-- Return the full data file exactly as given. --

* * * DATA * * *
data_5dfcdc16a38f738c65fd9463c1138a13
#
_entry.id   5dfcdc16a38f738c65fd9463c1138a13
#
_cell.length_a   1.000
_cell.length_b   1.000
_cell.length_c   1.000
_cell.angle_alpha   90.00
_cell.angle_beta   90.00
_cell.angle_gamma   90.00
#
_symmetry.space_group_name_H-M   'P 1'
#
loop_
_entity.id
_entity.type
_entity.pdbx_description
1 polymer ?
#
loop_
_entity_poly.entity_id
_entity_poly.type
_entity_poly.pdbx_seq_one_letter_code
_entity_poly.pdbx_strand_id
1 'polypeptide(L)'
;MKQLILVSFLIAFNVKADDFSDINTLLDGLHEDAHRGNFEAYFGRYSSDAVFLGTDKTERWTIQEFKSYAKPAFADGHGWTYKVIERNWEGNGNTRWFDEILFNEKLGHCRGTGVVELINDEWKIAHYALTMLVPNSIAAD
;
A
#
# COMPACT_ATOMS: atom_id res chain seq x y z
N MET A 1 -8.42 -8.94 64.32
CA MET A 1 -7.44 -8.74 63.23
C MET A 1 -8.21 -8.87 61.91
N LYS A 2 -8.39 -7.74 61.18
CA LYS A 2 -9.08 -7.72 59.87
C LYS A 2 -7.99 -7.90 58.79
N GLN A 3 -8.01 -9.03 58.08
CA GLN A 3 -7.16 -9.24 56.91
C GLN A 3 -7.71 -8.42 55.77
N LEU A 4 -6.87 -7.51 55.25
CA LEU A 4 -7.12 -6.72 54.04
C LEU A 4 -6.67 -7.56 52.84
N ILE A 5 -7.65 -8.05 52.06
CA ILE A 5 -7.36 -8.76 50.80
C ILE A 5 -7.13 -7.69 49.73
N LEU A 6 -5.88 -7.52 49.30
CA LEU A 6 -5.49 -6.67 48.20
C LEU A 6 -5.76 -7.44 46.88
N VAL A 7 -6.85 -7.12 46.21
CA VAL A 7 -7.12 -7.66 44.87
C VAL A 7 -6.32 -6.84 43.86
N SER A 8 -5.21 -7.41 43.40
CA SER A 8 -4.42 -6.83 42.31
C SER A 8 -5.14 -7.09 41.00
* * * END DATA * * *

data_5dfcdc16a38f738c65fd9463c1138a13
#
_entry.id   5dfcdc16a38f738c65fd9463c1138a13
#
_cell.length_a   1.000
_cell.length_b   1.000
_cell.length_c   1.000
_cell.angle_alpha   90.00
_cell.angle_beta   90.00
_cell.angle_gamma   90.00
#
_symmetry.space_group_name_H-M   'P 1'
#
loop_
_entity.id
_entity.type
_entity.pdbx_description
1 polymer ?
#
loop_
_entity_poly.entity_id
_entity_poly.type
_entity_poly.pdbx_seq_one_letter_code
_entity_poly.pdbx_strand_id
1 'polypeptide(L)'
;MKQLILVSFLIAFNVKADDFSDINTLLDGLHEDAHRGNFEAYFGRYSSDAVFLGTDKTERWTIQEFKSYAKPAFADGHGWTYKVIERNWEGNGNTRWFDEILFNEKLGHCRGTGVVELINDEWKIAHYALTMLVPNSIAAD
;
A
#
# COMPACT_ATOMS: atom_id res chain seq x y z
N MET A 1 -8.42 -8.94 64.32
CA MET A 1 -7.44 -8.74 63.23
C MET A 1 -8.21 -8.87 61.91
N LYS A 2 -8.39 -7.74 61.18
CA LYS A 2 -9.08 -7.72 59.87
C LYS A 2 -7.99 -7.90 58.79
N GLN A 3 -8.01 -9.03 58.08
CA GLN A 3 -7.16 -9.24 56.91
C GLN A 3 -7.71 -8.42 55.77
N LEU A 4 -6.87 -7.51 55.25
CA LEU A 4 -7.12 -6.72 54.04
C LEU A 4 -6.67 -7.56 52.84
N ILE A 5 -7.65 -8.05 52.06
CA ILE A 5 -7.36 -8.76 50.80
C ILE A 5 -7.13 -7.69 49.73
N LEU A 6 -5.88 -7.52 49.30
CA LEU A 6 -5.49 -6.67 48.20
C LEU A 6 -5.76 -7.44 46.88
N VAL A 7 -6.85 -7.12 46.21
CA VAL A 7 -7.12 -7.66 44.87
C VAL A 7 -6.32 -6.84 43.86
N SER A 8 -5.21 -7.41 43.40
CA SER A 8 -4.42 -6.83 42.31
C SER A 8 -5.14 -7.09 41.00